NEW YORK – J-Lo, Britney and P. Diddy are there, the paparazzi are swarming and TRL-like mobs are squealing but beneath the celebrity hoopla, the real business of Sundance continues apace.
Though lacking in the $10 million acquisitions of past years, this year's festival has seen a number of indie films snapped up for distribution.
Miramax just inked a deal worth more than $1.5 million for The Station Agent, New York actor Tom McCarthy's first feature, about a train-crazy dwarf who lives in an abandoned New Jersey depot, which Peter Dinklage and Sundance belle-of-the-ball Patricia Clarkson.
Buyers have also been circling another Clarkson film the popular competition entry Pieces of April, about a black-sheep daughter's attempts to throw a Thanksgiving dinner for her family with bids reportedly reaching as high as $4 million.
Thirteen, a provocative drama about bad-girl seventh-graders, starring Holly Hunter and Evan Rachel Wood, has been picked up by Fox Searchlight for about $2 million, and Paramount Classics bought The United States of Leland, which was produced by Kevin Spacey's Triggerstreet Productions and stars Sundance regular Ryan Gosling as a teenager who kills a handicapped boy.
Lions Gate reportedly paid $1.5 million for The Cooler, starring William H. Macy as a gambler on a losing streak, and the tiny New York distributor Women Make Movies picked up the documentary Love & Diane, about a recovering crack addict.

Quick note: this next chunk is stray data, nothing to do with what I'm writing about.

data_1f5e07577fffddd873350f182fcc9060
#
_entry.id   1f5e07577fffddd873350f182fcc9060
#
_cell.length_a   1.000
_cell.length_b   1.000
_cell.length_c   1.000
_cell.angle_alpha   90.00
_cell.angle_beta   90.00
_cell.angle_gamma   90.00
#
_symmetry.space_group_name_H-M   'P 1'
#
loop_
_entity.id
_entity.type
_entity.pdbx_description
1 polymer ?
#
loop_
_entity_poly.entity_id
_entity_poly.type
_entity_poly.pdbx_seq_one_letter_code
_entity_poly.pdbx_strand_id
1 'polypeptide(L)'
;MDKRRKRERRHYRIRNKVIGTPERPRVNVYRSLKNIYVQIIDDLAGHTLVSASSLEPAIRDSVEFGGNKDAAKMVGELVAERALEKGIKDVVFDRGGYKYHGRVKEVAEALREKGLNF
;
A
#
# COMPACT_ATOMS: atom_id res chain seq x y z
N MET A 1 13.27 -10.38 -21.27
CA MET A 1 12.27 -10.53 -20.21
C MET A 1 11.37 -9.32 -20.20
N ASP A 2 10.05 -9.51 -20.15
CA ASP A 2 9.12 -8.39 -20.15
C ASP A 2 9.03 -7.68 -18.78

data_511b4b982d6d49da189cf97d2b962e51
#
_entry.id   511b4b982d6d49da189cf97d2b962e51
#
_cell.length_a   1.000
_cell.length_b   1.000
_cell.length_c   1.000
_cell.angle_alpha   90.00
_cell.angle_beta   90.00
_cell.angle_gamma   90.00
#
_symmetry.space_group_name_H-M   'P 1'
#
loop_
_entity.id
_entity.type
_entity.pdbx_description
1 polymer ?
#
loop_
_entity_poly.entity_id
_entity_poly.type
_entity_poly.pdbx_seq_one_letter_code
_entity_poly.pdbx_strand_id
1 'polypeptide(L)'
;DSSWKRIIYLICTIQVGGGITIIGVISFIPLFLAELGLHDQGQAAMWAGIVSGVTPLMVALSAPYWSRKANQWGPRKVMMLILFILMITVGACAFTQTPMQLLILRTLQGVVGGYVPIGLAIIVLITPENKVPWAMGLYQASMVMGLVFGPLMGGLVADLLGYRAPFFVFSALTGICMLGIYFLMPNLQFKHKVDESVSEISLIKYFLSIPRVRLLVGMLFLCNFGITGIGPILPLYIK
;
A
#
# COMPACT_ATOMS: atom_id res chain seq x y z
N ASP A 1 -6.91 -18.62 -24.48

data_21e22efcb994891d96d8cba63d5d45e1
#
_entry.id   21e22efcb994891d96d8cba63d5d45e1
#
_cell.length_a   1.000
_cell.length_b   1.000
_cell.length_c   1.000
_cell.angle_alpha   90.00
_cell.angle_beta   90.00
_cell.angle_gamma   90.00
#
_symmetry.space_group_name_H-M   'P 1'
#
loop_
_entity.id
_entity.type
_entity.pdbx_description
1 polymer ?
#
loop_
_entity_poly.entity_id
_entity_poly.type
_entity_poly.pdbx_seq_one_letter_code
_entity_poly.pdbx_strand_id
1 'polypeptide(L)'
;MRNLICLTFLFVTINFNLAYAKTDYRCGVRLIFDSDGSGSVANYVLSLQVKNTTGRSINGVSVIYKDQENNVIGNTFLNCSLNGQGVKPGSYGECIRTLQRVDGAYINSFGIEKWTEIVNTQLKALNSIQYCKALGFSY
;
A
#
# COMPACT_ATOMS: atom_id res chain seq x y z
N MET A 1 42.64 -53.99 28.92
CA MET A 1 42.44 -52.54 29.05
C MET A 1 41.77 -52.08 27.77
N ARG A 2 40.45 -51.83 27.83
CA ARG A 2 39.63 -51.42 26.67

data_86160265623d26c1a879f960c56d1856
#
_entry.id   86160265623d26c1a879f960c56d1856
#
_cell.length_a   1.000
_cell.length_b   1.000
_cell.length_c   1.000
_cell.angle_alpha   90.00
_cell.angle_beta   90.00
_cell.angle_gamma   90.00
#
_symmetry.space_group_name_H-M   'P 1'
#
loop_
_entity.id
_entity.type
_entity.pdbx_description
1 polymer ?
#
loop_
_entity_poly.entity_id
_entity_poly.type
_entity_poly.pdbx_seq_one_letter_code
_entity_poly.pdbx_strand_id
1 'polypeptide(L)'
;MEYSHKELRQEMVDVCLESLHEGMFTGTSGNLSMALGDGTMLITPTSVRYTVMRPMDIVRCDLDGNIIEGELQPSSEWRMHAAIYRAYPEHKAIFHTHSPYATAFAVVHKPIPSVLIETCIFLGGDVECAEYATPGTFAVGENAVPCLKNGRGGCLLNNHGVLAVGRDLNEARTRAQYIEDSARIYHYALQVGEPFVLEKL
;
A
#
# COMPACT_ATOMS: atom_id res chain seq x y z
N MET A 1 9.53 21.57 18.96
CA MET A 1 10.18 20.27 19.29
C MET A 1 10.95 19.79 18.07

Bids are rolling in for the crowd-pleasers dot the i, a Brit romance starring Gael Garcia Bernal and hot newcomer James D'Arcy; the futuristic thriller It's All About Love, with Claire Danes and Joaquin Phoenix; and the gleefully camp dark comedy Party Monster, starring Macaulay Culkin as real-life New York club-kid killer Michael Alig and Seth Green as his sidekick James St. James.
Film buyers prowling Sundance also have their eye on the surreal horror film Nightstalker; the very funny Die Mommy Die, a retro Hollywood satire featuring theater veteran Charles Busch in drag; Mark (Happy, Texas) Illsley's Bookies, a crime caper starring Nick Stahl and Rachael Leigh Cook; and American Splendor, a quasi-documentary based on the life and work of cult cartoonist Harvey Pekar.